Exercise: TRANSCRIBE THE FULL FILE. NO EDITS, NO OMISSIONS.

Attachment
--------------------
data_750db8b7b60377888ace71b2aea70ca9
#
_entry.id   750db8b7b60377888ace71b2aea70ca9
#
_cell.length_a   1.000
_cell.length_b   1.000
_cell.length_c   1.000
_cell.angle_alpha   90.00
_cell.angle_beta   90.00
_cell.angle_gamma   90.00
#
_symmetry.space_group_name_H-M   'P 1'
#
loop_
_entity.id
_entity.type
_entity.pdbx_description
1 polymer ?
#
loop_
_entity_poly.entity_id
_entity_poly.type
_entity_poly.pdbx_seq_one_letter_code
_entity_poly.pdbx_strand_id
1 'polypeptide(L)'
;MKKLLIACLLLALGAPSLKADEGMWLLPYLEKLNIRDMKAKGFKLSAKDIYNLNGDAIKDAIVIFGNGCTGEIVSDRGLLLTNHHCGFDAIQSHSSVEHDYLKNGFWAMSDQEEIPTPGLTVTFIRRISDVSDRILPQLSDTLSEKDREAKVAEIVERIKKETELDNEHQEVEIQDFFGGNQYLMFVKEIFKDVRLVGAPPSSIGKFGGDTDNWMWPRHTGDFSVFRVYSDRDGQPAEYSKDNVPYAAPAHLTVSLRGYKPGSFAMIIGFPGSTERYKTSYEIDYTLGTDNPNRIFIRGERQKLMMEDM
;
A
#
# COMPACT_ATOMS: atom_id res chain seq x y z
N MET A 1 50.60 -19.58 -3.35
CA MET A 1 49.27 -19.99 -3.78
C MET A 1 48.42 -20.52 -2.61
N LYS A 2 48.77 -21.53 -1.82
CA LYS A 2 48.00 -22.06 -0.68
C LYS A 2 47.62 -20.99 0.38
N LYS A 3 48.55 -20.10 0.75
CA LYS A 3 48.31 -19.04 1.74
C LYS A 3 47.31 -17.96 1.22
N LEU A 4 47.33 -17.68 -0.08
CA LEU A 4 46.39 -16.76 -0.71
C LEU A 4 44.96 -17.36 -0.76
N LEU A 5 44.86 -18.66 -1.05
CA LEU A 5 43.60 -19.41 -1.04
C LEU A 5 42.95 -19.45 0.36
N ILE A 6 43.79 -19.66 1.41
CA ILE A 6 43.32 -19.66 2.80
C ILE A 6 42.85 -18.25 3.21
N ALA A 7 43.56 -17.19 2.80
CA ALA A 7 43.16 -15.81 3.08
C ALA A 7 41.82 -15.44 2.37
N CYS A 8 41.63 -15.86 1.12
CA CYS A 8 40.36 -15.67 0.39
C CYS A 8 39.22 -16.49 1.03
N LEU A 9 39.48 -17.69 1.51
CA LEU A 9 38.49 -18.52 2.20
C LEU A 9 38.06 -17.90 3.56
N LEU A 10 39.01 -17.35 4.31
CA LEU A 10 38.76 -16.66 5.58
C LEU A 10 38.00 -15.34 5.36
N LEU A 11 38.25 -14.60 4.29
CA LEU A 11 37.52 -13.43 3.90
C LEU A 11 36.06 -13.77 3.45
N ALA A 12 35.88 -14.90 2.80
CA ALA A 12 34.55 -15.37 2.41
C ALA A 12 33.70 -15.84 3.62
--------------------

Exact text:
data_750db8b7b60377888ace71b2aea70ca9
#
_entry.id   750db8b7b60377888ace71b2aea70ca9
#
_cell.length_a   1.000
_cell.length_b   1.000
_cell.length_c   1.000
_cell.angle_alpha   90.00
_cell.angle_beta   90.00
_cell.angle_gamma   90.00
#
_symmetry.space_group_name_H-M   'P 1'
#
loop_
_entity.id
_entity.type
_entity.pdbx_description
1 polymer ?
#
loop_
_entity_poly.entity_id
_entity_poly.type
_entity_poly.pdbx_seq_one_letter_code
_entity_poly.pdbx_strand_id
1 'polypeptide(L)'
;MKKLLIACLLLALGAPSLKADEGMWLLPYLEKLNIRDMKAKGFKLSAKDIYNLNGDAIKDAIVIFGNGCTGEIVSDRGLLLTNHHCGFDAIQSHSSVEHDYLKNGFWAMSDQEEIPTPGLTVTFIRRISDVSDRILPQLSDTLSEKDREAKVAEIVERIKKETELDNEHQEVEIQDFFGGNQYLMFVKEIFKDVRLVGAPPSSIGKFGGDTDNWMWPRHTGDFSVFRVYSDRDGQPAEYSKDNVPYAAPAHLTVSLRGYKPGSFAMIIGFPGSTERYKTSYEIDYTLGTDNPNRIFIRGERQKLMMEDM
;
A
#
# COMPACT_ATOMS: atom_id res chain seq x y z
N MET A 1 50.60 -19.58 -3.35
CA MET A 1 49.27 -19.99 -3.78
C MET A 1 48.42 -20.52 -2.61
N LYS A 2 48.77 -21.53 -1.82
CA LYS A 2 48.00 -22.06 -0.68
C LYS A 2 47.62 -20.99 0.38
N LYS A 3 48.55 -20.10 0.75
CA LYS A 3 48.31 -19.04 1.74
C LYS A 3 47.31 -17.96 1.22
N LEU A 4 47.33 -17.68 -0.08
CA LEU A 4 46.39 -16.76 -0.71
C LEU A 4 44.96 -17.36 -0.76
N LEU A 5 44.86 -18.66 -1.05
CA LEU A 5 43.60 -19.41 -1.04
C LEU A 5 42.95 -19.45 0.36
N ILE A 6 43.79 -19.66 1.41
CA ILE A 6 43.32 -19.66 2.80
C ILE A 6 42.85 -18.25 3.21
N ALA A 7 43.56 -17.19 2.80
CA ALA A 7 43.16 -15.81 3.08
C ALA A 7 41.82 -15.44 2.37
N CYS A 8 41.63 -15.86 1.12
CA CYS A 8 40.36 -15.67 0.39
C CYS A 8 39.22 -16.49 1.03
N LEU A 9 39.48 -17.69 1.51
CA LEU A 9 38.49 -18.52 2.20
C LEU A 9 38.06 -17.90 3.56
N LEU A 10 39.01 -17.35 4.31
CA LEU A 10 38.76 -16.66 5.58
C LEU A 10 38.00 -15.34 5.36
N LEU A 11 38.25 -14.60 4.29
CA LEU A 11 37.52 -13.43 3.90
C LEU A 11 36.06 -13.77 3.45
N ALA A 12 35.88 -14.90 2.80
CA ALA A 12 34.55 -15.37 2.41
C ALA A 12 33.70 -15.84 3.62